Harvard Medical School researchers recently demonstrated that altering histones could stop mice from aging prematurely extend human lifespans and enhance quality of life. Their research was published in Cell Journal. If successful in humans as well, anti-aging treatments might improve quality of life while lengthening lifespan.

Is There a Key to Unlocking the Fountain of Youth?

Is There a Key to Unlocking the Fountain of Youth?

Can Altering Gene Expression Really Slow Aging?

Researchers are exploring various effective means to delay aging. Their efforts include the use of drugs and genetic engineering techniques to reset our bodies’ biological clock, which could extend healthspans while delaying diseases like heart disease, cancer and Alzheimer’s.
Harvard Medical School scientists demonstrated in a recently published study in Cell that it is possible to manipulate cellular epigenetic processes that lead to aging and degrade telomeres by injecting an anti-disruption drug that blocks proteins that normally erase marks on DNA strands, into older mice; this treatment prevented their cells from aging at an accelerated pace compared with younger ones.
Studies are increasingly showing how addressing aging may also help treat many associated diseases, including heart disease and osteoporosis. It is thought that many of these illnesses stem from errors in cell replication; thus if we could stop these errors from happening then disease wouldn’t arise as often.
One promising method to slow aging is through calorie restriction. Studies on rodents, yeast, fruit flies and worms have demonstrated its efficacy at increasing lifespan due to energy reserves being used up more quickly by restricting calories which leads to slower cell metabolism rates and thus prolongs their lives.
Studies have demonstrated that people who eat healthily and exercise regularly live longer. Exercise helps improve cellular health and decrease disease risks while slowing the aging process by increasing cell turnover rates and decreasing toxin accumulation.
Reducing stress levels in the body is another effective way to slow aging and protect against diseases, such as heart disease, diabetes and dementia. Studies have demonstrated that stress increases cell mutation and oxidative damage, which increases the risk for premature aging as well as disease development risk. Studies also demonstrate how chronic stress increases mutation rates as well as the risk for diseases like Parkinson’s Disease. By decreasing stress levels, you can help slow aging and protect yourself from diseases such as these.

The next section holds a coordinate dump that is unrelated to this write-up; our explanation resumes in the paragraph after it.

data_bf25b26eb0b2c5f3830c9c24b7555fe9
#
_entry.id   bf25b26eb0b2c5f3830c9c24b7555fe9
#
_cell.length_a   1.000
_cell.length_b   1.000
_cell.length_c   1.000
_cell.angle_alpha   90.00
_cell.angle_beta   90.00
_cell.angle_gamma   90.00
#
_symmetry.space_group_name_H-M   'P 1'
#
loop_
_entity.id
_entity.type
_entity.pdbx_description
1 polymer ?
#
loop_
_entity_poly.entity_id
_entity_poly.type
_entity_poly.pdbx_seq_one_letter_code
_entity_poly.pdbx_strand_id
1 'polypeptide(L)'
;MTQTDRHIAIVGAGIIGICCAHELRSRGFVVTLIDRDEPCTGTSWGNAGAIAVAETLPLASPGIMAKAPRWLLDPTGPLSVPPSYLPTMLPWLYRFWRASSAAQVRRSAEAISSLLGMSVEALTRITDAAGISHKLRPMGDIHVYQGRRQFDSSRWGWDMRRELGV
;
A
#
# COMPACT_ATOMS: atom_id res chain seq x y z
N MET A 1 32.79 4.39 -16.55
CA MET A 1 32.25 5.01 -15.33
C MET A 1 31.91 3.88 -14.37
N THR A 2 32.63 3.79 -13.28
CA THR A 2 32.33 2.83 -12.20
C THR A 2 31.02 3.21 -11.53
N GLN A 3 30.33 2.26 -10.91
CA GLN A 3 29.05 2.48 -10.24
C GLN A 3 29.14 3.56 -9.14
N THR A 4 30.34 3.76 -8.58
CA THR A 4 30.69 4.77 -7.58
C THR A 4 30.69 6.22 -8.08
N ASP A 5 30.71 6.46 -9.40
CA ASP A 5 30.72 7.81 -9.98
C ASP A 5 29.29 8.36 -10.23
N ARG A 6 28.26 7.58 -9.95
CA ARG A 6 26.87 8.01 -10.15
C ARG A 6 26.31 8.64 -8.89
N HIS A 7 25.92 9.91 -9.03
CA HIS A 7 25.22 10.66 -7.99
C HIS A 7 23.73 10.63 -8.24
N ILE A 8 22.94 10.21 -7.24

Can Altering Gene Expression Really Slow Aging?

Can Altering Gene Expression Really Slow Aging?

Can Gene Manipulation Really Slow Down Aging?

Since people began searching for fountains of youth decades ago, we’ve all been hoping that we would discover one. While it may not be possible to completely stop aging altogether, researchers continue their work on methods to either reverse it altogether or at least lessen some of its adverse effects.
Harvard Medical School researchers discovered through one study that epigenetics–which regulates DNA without changing its actual sequence–plays an integral role in aging. Scientists accelerated mouse aging before reprogramming their epigenetics by turning on protective genes such as “housekeeping” ones while suppressing cancer-promoting ones; the result showed healthier animals which lived longer lives than untreated mice.
Scientists hope the same technique can work on humans, and they are optimistic that it will be simpler than on mice. Reversing aging requires restoring epigenetic profiles lost with age; scientists used Yamanaka factors that can convert differentiated cells such as skin, neurons and muscle into stem cells as well as four other genes known to regulate DNA activity; all combined made an anti-aging cocktail for mice brain, eyes, muscles and kidneys that reversed some signs of aging.
Reversing human aging will likely take time and research. One of the greatest challenges lies in discovering antiaging medicines that target aging processes rather than treating diseases as they appear, like most antiaging remedies currently do.
The best way to prevent or delay aging is through living a healthy lifestyle that includes eating well-balanced meals, staying physically active, getting enough restful sleep and limiting alcohol and tobacco use as well as eliminating environmental toxins that contribute to chronic diseases such as cancer and cardiovascular issues. For more information about living long and healthy lives visit the National Institute on Aging at National Institutes of Health; this national effort to extend healthy years through health promotion efforts leads the nation.

Can Gene Manipulation Really Slow Down Aging?

Can Gene Manipulation Really Slow Down Aging?